12:15–13:15 Lunch Break

13:15–14:30 PANEL 2: Art Markets

Pictorial Commodities
Anna Näslund-Dahlgren (Stockholm University)

The Afterlife of Photo Campaigns. On the Sustainable Use of Reproductions
Franziska Lampe (Bildarchiv Bruckmann, Zentralinstitut für Kunstgeschichte, Munich)

Selling Art Through Images. Photomechanical Reproductions in German Gallery Publications (1912–1949)
Julia Bärnighausen (Berlinische Galerie - Museum of Modern Art, Photography and Architecture)

14:30–14:45 COFFEE

14:45–16:00 PANEL 3: Art Historical Narratives

High Culture and “Low Art”: Reproductive Prints and the New Art History in Late Nineteenth-Century Paris
Elisabeth Narkin* and Ellen Prokop (National Gallery of Art, Washington D.C.)

Rachel Wischnitzer and the Photomechanical Foundations of Jewish Art History
Camilla Balbi (Institute of Art History, Czech Academy of Sciences)

The Role of the Reproductions of Wit Stwosz's St. Mary's Altarpiece in Building the Cultural and Social Status of the Work of Art After 1945
Dorota Łuczak (Adam Mickiewicz University in Poznań)

17:00–18:30 ROUNDTABLE ON DIGITAL ART HISTORY (CEFRES)

Moderator: Béatrice Joyeux-Prunel (Université de Genève)
Speakers: Sanja Sekelj (Institute of Art History, Zagreb)
Thomas Smits (University of Antwerp)
Petr Žabička (Moravian Library, Brno)

Wednesday December 6

9:30–10:30 KEYNOTE LECTURE 2
Exploring Visual Culture in the Mechanical Age: Bridging Dreams, Methods, and Realities
Béatrice Joyeux-Prunel (Université de Genève)

10:30–10:45 COFFEE

10:45–12:00 PANEL 4: Artistic Circulations

Goethe's Faust I from Outline Etchings to Photomechanical and Digital Reproductions in European and World Circulation
Evanghelia Stead (Université de Versailles-Saint-Quentin)

The Soviet Plato’s Cave: Przegląd Artystyczny and Sztuka as the Windows onto the World
Wiktor Komorowski (Independent Scholar)

Fashion Discourses at the Turn of the 20th Century: Unraveling Paris and New York’s Perception through the Distant Reading of Texts and Images in Magazines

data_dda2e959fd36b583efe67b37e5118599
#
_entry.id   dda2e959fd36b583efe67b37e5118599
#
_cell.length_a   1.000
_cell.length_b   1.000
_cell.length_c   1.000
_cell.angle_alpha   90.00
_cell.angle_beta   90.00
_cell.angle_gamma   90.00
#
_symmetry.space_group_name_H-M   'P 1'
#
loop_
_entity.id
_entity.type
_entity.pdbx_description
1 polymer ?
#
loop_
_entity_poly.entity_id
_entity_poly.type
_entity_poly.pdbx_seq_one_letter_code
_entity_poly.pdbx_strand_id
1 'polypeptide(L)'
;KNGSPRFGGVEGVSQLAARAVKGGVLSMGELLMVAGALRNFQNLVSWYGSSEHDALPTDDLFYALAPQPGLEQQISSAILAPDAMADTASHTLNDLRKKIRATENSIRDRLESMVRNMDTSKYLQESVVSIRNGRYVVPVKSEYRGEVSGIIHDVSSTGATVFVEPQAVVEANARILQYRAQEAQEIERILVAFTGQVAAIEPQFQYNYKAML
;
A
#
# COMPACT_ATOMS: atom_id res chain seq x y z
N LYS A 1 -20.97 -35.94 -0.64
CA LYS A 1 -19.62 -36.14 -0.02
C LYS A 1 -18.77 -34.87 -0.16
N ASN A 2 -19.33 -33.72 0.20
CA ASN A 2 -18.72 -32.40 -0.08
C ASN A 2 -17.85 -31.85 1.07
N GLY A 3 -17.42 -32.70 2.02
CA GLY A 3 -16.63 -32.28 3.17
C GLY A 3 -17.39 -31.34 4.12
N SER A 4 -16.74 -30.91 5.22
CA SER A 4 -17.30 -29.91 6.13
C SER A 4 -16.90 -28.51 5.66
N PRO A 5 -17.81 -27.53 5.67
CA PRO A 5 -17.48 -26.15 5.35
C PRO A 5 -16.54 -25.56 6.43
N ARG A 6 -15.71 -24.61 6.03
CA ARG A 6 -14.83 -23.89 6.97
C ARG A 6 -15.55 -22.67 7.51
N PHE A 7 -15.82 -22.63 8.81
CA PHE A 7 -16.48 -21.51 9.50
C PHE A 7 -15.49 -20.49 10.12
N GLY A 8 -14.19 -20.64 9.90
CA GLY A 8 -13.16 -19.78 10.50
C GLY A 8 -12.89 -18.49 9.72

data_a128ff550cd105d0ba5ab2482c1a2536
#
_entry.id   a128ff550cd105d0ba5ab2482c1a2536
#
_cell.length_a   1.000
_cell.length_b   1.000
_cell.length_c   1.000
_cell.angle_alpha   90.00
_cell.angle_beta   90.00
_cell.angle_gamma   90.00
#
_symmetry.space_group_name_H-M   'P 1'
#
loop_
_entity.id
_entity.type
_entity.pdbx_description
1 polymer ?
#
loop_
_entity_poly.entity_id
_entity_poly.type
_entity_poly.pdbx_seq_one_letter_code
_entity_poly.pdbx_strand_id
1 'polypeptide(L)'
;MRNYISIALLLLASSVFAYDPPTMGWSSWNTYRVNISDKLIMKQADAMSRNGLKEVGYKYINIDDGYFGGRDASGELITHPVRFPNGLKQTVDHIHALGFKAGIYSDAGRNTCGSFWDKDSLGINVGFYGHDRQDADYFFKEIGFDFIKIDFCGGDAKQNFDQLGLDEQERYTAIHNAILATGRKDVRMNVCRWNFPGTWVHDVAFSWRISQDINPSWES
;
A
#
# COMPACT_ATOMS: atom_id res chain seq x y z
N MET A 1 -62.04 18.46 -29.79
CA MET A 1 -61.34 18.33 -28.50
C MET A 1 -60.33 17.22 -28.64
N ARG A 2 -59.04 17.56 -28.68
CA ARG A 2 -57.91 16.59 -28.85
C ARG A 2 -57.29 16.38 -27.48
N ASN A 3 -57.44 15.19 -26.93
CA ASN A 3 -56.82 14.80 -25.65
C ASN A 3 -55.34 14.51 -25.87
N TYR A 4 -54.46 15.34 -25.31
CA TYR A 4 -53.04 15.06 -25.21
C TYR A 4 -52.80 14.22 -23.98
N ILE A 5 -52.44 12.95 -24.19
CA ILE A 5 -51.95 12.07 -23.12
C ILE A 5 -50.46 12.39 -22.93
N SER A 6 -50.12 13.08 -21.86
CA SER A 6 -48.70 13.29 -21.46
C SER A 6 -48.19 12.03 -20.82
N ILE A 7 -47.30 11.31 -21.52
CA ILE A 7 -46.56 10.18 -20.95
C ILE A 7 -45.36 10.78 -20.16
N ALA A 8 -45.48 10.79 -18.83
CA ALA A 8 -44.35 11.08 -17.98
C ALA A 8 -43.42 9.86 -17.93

Marie Barras (Université de Genève)

12:00–13:00 LUNCH

13:00–14:00 KEYNOTE LECTURE 3
Plates and Illustrations. Historical Observations on Image-Word Relations in Photographic Art Reproductions
Jens Ruchatz (Philipps-Universität Marburg)

14:00–14:15 COFFEE

14:15–15:30 PANEL 5: Dissemination, Popularization

Presenting the Popular – Popularization of Art Reproductions in (Para)Texts around 1900
Joseph Imorde* and Mirja Beck (Weissensee Kunsthochschule Berlin)

Reproducing Artworks in the Context of Photojournalism and Printed Mass-Market Culture. The Case of Germaine Van Parys as Seen through the Artpresse Corpus
Morgane Ott (Université de Liège)

Artists as Influencers? Emil Filla and Josef Wagner, Prominent Figures of Czech Modernism, as Editors of the Art Magazine Volné Směry
Katarína Mašterová and Viktorie Vítů (Institute of Art History, Czech Academy of Sciences)

15:30–15:45 Coffee Break

15:45–17:00 PANEL 6: Politics and Identity Building

A Nation in its Own Images: Art Reproduction in Early Twentieth-Century Norway
Nina Lager Vestberg (Norwegian University of Science and Technology)

Nothing will Remain but Photographs. Photomechanical Reproductions of the Italian South’s Heritage in Napoli Nobilissima Magazine (1892-1907)
Viviana Costagliola (Biblioteca Hertziana, Rome)

“Heaven’s Gates”: Politics of Photomechanically Illustrated Publications Documenting Jewish Monuments in Poland (1903-1957)
Marta Ziętkiewicz (Institute of Fine Art, Polish Academy of Sciences)

17:00–17:15 Coffee Break
17:15–18:00 Closing Remarks by Petra Trnková, Closing discussion

Location: Akademic Conference Center (AKC), Husova 4a, Prague 1
Roundtable: CEFRES, Na Florenci 3, Prague 1. The admission is free.
Link to attend online: https://photomatrix.cz/conference#access

This conference is part of the project The Matrix of Photomechanical Reproductions: Histories of Remote Access to Art, which is being implemented at the Institute of Art History of the Czech Academy of Sciences, supported by the Lumina Quaeruntur fellowship.

Reference:
CONF: Art within Reach (Prague/online, 5-6 Dec 23). In: ArtHist.net, Nov 25, 2023 (accessed Jul 15, 2024), <https://arthist.net/archive/40686>.